NEWS 1130 is working hard to get you the information you need about the COVID-19 pandemic.
When you have questions, NEWS 1130 Gets Answers.
This question tackles reusable bags at B.C. grocery stores: “Different retailers have different policies around their use, suggesting there’s no one direction from the provincial health authority. Also, what’s the current science on whether they can actually spread COVID-19?”
Dr. Bonnie Henry, B.C.’s provincial health officer, initially advised grocery stores to provide clean single-use bags to customers.
“Customers should not use their own containers, reusable bags or boxes” and post signs telling customers of the policy, said a March 29 advisory
On April 25, the updated advisory advised grocers to continue providing single-use bags but no longer urged them to ban reusable bags altogether.
“Post signs at each check-out indicating that the customer’s own bags are not to be placed on checkout counters,” the current guidance says.
Save-On-Foods has banned the use of reusable bags at all of its locations since March and has no plans to change the policy anytime soon.
“Many of our team members and customers have expressed concern about the safety of using reusable bags at this time and we want to do everything we can to put them at ease,” a spokesperson told NEWS 1130. “We continue to monitor this, but at the present time, we are not accepting reusable bags in our stores, however we will not be charging our customers for plastic bags.”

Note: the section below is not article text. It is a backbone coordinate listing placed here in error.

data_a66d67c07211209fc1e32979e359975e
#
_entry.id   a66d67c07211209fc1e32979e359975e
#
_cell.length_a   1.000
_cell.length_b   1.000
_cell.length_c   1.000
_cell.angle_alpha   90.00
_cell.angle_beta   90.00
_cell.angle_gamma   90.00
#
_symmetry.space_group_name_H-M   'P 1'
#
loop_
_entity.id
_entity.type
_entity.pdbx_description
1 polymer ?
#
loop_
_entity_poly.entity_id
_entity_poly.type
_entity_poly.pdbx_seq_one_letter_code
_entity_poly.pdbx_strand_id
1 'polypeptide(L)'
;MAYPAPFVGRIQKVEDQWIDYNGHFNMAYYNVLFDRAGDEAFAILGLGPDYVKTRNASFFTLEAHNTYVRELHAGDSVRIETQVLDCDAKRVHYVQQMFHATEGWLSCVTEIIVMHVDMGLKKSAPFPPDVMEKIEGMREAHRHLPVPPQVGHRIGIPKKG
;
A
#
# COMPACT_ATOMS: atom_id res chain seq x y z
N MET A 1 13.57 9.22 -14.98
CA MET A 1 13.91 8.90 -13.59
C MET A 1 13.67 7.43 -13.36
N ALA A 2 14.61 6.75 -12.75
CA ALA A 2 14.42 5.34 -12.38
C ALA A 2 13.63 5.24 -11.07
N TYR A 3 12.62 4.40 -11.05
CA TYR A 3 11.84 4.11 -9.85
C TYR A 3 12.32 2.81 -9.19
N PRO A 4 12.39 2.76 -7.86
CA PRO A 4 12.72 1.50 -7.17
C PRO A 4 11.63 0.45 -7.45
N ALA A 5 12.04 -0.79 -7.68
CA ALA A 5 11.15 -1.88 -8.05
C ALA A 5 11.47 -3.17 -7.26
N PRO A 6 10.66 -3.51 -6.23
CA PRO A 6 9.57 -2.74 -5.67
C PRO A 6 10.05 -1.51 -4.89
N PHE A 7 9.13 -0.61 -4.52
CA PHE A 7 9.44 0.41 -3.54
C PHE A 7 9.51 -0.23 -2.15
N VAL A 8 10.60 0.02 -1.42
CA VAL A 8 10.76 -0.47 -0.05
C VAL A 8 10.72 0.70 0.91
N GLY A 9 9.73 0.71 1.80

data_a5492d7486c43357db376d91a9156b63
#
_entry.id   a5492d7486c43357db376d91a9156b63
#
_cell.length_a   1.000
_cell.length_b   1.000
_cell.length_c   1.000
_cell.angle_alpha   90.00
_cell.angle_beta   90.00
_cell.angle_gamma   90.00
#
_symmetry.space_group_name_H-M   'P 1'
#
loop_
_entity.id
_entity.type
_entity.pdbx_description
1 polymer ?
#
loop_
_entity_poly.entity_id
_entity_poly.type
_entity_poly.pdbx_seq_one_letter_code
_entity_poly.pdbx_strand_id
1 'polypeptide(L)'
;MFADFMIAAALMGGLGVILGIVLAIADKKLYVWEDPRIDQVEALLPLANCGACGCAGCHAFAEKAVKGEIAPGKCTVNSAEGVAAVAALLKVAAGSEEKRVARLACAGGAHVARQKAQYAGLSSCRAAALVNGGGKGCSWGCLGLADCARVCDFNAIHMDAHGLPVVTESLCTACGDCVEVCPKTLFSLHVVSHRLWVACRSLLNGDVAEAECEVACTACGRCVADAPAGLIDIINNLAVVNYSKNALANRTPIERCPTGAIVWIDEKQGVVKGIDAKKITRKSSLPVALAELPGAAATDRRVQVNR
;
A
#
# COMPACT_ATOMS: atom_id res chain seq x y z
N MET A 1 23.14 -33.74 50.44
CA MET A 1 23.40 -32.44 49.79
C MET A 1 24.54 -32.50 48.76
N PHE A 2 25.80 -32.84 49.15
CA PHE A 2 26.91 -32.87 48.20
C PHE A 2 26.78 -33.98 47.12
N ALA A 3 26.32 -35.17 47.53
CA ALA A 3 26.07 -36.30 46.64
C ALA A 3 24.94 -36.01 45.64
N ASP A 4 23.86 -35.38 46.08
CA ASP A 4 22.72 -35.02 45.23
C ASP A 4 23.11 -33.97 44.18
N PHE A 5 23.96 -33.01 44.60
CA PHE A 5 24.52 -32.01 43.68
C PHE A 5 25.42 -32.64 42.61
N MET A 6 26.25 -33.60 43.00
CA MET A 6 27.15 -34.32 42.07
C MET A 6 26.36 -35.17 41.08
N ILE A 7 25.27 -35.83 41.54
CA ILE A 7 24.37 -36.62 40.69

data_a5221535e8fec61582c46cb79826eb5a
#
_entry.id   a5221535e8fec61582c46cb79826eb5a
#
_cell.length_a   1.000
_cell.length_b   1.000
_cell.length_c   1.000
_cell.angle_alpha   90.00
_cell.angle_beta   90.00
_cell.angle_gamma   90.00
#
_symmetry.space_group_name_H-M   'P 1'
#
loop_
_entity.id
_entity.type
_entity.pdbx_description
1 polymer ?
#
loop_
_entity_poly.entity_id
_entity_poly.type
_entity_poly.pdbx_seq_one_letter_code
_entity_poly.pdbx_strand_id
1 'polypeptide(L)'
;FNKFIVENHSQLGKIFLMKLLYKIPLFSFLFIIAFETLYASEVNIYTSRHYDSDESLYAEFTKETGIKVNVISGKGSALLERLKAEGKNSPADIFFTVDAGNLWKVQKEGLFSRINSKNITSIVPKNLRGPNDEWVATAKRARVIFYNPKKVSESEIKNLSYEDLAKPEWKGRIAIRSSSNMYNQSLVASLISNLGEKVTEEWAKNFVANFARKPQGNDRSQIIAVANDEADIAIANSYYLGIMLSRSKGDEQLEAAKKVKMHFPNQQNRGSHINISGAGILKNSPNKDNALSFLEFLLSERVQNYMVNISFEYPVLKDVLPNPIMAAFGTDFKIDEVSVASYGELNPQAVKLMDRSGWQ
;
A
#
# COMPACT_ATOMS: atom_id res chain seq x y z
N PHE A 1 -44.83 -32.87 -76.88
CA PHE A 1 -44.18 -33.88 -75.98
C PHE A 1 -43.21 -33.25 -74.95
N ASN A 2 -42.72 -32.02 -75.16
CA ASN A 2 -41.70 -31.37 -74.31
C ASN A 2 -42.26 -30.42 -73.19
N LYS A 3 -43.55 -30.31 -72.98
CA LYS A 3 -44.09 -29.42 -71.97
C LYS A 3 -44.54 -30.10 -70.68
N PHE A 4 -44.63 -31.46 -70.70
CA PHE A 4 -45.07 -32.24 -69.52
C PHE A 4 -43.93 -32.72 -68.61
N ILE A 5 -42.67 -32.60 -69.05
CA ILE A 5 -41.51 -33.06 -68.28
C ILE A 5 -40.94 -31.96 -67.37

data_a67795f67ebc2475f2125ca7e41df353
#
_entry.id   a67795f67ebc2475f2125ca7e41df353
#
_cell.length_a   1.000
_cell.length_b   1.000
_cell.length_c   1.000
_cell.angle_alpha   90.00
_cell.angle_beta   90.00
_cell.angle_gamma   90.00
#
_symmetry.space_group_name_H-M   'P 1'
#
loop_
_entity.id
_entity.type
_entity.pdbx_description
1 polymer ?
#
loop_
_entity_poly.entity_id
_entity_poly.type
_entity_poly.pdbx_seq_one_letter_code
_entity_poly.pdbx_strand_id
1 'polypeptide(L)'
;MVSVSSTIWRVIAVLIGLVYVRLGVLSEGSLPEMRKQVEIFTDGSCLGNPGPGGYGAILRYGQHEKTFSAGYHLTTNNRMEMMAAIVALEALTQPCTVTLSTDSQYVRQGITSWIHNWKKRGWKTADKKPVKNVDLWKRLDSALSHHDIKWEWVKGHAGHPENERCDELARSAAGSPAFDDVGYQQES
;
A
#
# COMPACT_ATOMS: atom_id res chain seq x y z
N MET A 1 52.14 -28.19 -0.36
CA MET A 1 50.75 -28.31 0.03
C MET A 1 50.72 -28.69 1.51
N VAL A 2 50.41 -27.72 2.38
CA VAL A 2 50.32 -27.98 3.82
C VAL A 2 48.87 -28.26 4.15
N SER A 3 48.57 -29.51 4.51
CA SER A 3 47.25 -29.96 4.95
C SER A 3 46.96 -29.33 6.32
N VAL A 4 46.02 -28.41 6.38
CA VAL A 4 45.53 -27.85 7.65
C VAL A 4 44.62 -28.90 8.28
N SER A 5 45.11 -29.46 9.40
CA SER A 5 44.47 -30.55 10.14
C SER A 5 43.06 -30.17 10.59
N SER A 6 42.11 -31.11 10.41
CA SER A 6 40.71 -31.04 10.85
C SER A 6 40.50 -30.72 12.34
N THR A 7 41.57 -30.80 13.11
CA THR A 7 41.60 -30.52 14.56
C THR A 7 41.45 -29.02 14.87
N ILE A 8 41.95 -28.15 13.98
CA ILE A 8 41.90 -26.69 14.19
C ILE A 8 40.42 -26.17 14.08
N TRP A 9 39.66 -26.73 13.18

Sobeys – which operates Sobeys, Safeway, Thrifty Foods, IGA and FreshCo grocery stores in B.C. – said it does allow customers to use their own bags.
“If customers choose to use their own bags, we do ask that they pack their groceries to help limit contact with our teammates,” a spokesperson said. “We also encourage our customers to properly care for and wash their reusable bags.”
City Avenue Market (three grocery stores in East Vancouver, New Westminster and Port Coquitlam formerly known as Donald’s Market) said it “strongly [advises] against the use of reusable bags at this time,” adding it will provide paper bags free of charge.
A study published in the New England Journal of Medicine found that the coronavirus can survive on stainless steel and plastic for up to 72 hours, but Carolyn Machamer, a Johns Hopkins School of Medicine professor who has long studied coronaviruses, said the headlines that studied produced can be misleading.
“What’s getting a lot of press and is presented out of context is that the virus can last on plastic for 72 hours – which sounds really scary. But what’s more important is the amount of the virus that remains. It’s less than 0.1% of the starting virus material,” she said in a blog post, adding that small amount makes the risk of infection “theoretically possible but unlikely.”
Cleaning surfaces is a “very effective” way to kill the coronavirus on a surface, she said, noting the risk of contracting COVID-19 is much more likely to happen via airborne droplets.